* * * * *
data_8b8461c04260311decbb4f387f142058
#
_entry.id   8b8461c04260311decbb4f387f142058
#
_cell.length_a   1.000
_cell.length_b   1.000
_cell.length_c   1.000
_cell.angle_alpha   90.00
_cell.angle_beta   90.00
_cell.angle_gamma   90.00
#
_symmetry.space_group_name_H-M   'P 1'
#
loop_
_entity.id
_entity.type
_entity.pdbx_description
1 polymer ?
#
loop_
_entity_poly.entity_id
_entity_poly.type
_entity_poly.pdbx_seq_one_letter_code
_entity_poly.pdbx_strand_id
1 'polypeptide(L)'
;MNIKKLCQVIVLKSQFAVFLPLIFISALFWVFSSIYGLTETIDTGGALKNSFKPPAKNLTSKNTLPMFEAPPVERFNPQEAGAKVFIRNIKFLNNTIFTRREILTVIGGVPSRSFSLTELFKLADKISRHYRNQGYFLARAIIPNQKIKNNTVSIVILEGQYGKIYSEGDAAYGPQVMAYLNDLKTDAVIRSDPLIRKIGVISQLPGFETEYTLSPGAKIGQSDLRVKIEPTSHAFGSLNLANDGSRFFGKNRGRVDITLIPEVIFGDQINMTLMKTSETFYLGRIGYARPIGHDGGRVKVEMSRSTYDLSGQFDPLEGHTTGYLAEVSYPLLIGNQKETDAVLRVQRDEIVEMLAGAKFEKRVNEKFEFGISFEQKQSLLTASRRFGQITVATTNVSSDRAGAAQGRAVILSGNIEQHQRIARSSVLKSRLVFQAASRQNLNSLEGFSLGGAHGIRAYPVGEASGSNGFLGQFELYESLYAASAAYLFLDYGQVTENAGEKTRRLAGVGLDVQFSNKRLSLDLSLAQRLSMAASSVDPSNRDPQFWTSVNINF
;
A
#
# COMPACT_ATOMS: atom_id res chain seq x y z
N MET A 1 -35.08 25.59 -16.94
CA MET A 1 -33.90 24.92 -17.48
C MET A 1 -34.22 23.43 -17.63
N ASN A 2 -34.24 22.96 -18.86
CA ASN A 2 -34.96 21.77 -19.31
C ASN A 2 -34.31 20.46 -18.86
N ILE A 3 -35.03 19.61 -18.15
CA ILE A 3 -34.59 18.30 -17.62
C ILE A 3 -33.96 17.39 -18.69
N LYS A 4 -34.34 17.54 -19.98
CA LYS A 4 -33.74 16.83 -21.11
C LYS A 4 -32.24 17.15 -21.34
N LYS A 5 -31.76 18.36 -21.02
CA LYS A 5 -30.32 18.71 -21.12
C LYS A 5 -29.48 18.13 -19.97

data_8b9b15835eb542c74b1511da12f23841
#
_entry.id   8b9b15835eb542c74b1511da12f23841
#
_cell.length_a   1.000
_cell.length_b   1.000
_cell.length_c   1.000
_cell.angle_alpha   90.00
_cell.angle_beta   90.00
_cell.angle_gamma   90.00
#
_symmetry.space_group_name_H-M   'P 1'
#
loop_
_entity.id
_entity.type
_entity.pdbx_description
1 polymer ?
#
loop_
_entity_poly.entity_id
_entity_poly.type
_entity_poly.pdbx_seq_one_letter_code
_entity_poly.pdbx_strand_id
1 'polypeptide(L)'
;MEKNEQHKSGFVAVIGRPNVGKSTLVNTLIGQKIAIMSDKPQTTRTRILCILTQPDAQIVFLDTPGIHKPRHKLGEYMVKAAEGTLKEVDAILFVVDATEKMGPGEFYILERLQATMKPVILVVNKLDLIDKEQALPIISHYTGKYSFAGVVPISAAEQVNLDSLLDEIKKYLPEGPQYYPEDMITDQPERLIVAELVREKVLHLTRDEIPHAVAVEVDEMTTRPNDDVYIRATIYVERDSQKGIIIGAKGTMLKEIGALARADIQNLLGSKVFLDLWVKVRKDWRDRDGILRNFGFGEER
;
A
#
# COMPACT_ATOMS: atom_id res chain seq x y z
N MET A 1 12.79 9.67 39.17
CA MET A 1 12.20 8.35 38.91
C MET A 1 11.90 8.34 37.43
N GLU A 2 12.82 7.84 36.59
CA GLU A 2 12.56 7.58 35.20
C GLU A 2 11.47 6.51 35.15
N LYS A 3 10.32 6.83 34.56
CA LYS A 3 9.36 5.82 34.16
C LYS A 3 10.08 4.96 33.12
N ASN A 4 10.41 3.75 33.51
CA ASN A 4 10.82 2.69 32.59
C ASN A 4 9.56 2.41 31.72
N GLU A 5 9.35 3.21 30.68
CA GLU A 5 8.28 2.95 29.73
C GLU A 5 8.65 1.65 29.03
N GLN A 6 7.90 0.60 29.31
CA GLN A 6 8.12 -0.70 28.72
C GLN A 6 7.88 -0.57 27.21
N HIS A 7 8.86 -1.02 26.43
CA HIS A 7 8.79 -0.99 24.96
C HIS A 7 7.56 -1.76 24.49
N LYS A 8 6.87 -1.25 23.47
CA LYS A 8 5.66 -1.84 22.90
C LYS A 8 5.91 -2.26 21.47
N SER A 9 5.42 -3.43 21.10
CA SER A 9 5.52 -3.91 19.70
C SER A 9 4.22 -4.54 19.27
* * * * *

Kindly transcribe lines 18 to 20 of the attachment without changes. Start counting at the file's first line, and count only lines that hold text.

1 polymer ?
#
loop_